Psychedelic-induced experiences: New study of machine learning models could help therapists guide patients

“Language models learn feeling and substance from 11,000 psychoactive experiences” is a research project that took nearly 12,000 drug reports with 52 different molecules and combined them with 3 robotic models to characterize all sense and feeling trajectories as they appear during psychoactive experiences.

The lack of a unified framework to measure changes in consciousness to accommodate each constrained treatment researchers Sam Freesun Friedman and Galen Ballentine to use two machine learning techniques based on deep transformers for natural language processing (called BERT) and superficial canonical correlation analysis (CCA) combined with Erowid’s publicly available psychoactive natural language testimonials, to trying to find answers.

The first model predicted 28 sentiment dimensions in each story, validated with annotations from clinical psychiatrists. A second model was programmed to predict biochemical information (pharmacological and chemical class, molecule name, receptor affinity) as well as demographic information (sex, age) from testimonies.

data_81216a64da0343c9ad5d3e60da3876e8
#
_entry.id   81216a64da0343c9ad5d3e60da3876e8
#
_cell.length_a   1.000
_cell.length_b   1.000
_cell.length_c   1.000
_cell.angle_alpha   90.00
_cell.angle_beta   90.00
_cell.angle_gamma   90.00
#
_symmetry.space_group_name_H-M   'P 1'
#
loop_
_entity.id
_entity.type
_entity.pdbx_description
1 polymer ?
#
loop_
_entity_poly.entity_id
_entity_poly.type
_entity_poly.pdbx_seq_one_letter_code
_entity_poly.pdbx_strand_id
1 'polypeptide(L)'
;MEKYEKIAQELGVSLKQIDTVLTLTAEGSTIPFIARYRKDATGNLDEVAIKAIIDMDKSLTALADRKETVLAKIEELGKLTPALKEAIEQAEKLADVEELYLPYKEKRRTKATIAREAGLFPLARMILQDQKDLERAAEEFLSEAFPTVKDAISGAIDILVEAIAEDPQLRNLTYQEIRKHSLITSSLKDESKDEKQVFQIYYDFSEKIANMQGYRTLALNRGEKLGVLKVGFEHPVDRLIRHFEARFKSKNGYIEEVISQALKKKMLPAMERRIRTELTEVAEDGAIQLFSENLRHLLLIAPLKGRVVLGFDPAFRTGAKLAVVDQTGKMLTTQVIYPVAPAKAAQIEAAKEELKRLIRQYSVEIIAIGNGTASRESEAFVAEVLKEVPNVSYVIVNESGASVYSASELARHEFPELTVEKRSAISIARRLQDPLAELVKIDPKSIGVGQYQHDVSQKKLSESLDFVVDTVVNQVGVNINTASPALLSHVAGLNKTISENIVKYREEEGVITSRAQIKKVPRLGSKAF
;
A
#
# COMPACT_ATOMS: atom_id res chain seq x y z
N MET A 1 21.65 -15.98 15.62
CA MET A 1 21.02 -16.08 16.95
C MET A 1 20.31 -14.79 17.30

Finally, CCA linked the affinities of the 52 drugs for 61 receptor subtypes with words through testimonials, revealing 11 latent receptor experience factors, each mapped onto a 3D cortical atlas of receptor gene expression.

Together, the three machine learning methods explain a neurobiologically sensitive and temporally sensitive portrait of subjective drug-induced experiences.

As the researchers explained, these mutually confirming patterns point to an underlying structure of psychoactive experience dominated by the distinction between the lucid and the banal, but also sensitive to the effects of specific drugs.

For example, MDMA was uniquely linked to feelings of “love” mid-experience. Powerful psychedelics like DMT and 5-MeO-DMT were associated with “mystical experiences”.

Other tryptamines were associated with an emotional constellation of “Surprise”, “Curiosity”, and “Realization”.

The authors hope that applying these models to real-time biofeedback (like EEG) with zero-hit learning that tunes the sentimental trajectory of experience through changes in audiovisual outputs will allow practitioners to guide the course. therapeutic sessions, maximizing benefit and minimizing harm to patients.

Find the full research here.

Sherry J. Basler